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2D and 3D Computer Graphics

Two-dimensional (2D) and three-dimensional (3D) computer graphics are all around us
and enable us to be able to visualize and manipulate data everyday. What is the difference
between 2D and 3D computer graphics, such as 3D Models? Let's explore the difference
and similarities between them.

2D computer graphics

2D computer graphics are digital images that are computer-based. They include 2D
geometric models, such as image compositions, pixel art, digital art, photographs, and
text. 2D graphics are used everyday on traditional printing and drawing. There are two
kinds of 2D computer graphics - raster and vector graphics.

Raster graphics or bitmaps are composed of arrays of pixels. Each pixel can be a different
color or shade. They are edited on the pixel level and are used on most old computer and
video games, graphing calculator games, and many mobile phone games. Vector graphics
are composed of paths. Paths are used to describe the images by establishing
mathematical relationships between points within an image. Vector graphics are mainly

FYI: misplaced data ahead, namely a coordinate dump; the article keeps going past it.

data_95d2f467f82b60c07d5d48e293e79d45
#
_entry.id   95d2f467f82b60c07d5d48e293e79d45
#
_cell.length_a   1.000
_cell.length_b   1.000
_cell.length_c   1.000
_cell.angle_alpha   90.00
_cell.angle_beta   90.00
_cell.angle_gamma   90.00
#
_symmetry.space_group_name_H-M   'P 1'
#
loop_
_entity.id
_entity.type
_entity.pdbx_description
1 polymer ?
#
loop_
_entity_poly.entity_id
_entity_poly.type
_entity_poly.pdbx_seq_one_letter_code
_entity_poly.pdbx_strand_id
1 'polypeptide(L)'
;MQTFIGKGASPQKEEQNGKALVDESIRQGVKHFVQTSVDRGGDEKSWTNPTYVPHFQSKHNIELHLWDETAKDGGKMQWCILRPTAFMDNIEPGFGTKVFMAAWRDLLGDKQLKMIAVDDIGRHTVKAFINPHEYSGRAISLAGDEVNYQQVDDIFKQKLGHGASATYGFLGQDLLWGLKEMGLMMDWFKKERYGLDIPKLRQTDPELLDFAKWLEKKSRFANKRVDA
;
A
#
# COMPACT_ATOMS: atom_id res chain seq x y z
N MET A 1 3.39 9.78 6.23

used on photographic images.

3D computer graphics

3D computer graphics are graphics that use 3D representation of geometric data. This
geometric data is then manipulated by computers via 3D computer graphics software in
order to customize their display, movements, and appearance. 3D computer graphics are
often referred to as 3d models. A 3d model is a mathematical representation of geometric
data that is contained in a data file. 3D models, can be used for real-time 3D viewing in
animations, videos, movies, training, simulations, architectural visualizations or for
display as 2D rendered images (2D renders).

In contrast to a 2D graphics, a 3D model is a "mathematical representation of any 3D


object." A 3D model is not technically a graphic until it is visually displayed as a 2D
image through a process called 3D rendering. 3D models can also be or used in non-
graphical computer simulations and calculations.

One of the advantages that 2D graphics have over 3D models is that they allow more
direct control of the image and are easier to change with relatively simple software
packages. 3D models are not so easy to change because it requires specific 3D modeling
skills and more complex and powerful 3D model software.

3D models use many of the same mathematical algorithms as 2D vector graphics in the
wire frame model. Also, when 3d models they are finally displayed as renders, they use
similar algorithms as the 2D raster graphics. 3D models use many of the 2D rendering
techniques, while 2D computer graphics use many of the 3D techniques to achieve
realistic effects such as lighting.
Fig.1 3D Architectural Visualization of an office space

Fig.2 3D model of Arab battlefield commonly used for military training, simulations, and
3D games
Fig.3 2D renders a BMW M3 cabriolet 2008 3d model vehicle

Fig.4 The wireframe of a 3D model of a Volkswagen Beetle